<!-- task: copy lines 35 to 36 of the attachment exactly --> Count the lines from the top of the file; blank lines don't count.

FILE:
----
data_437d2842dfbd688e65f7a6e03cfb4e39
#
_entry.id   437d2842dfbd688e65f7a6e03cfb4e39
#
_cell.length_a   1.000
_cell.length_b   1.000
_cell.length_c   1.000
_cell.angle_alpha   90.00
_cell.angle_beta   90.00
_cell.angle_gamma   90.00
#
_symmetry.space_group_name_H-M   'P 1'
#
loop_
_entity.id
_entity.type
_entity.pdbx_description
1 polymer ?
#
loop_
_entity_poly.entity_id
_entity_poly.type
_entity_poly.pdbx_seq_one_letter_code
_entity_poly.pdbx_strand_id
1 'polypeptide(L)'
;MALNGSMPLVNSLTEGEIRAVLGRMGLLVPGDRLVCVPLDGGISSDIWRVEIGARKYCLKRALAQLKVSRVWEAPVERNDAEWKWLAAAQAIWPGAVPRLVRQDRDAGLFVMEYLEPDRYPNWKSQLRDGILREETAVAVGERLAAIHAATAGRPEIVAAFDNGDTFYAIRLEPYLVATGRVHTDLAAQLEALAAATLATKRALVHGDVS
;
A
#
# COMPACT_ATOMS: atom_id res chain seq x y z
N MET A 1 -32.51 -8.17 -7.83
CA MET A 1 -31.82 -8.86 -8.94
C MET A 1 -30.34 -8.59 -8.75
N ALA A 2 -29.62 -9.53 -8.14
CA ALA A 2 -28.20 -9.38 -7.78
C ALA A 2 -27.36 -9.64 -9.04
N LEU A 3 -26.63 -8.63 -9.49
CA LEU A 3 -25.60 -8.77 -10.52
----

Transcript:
CA ALA A 2 -28.20 -9.38 -7.78
C ALA A 2 -27.36 -9.64 -9.04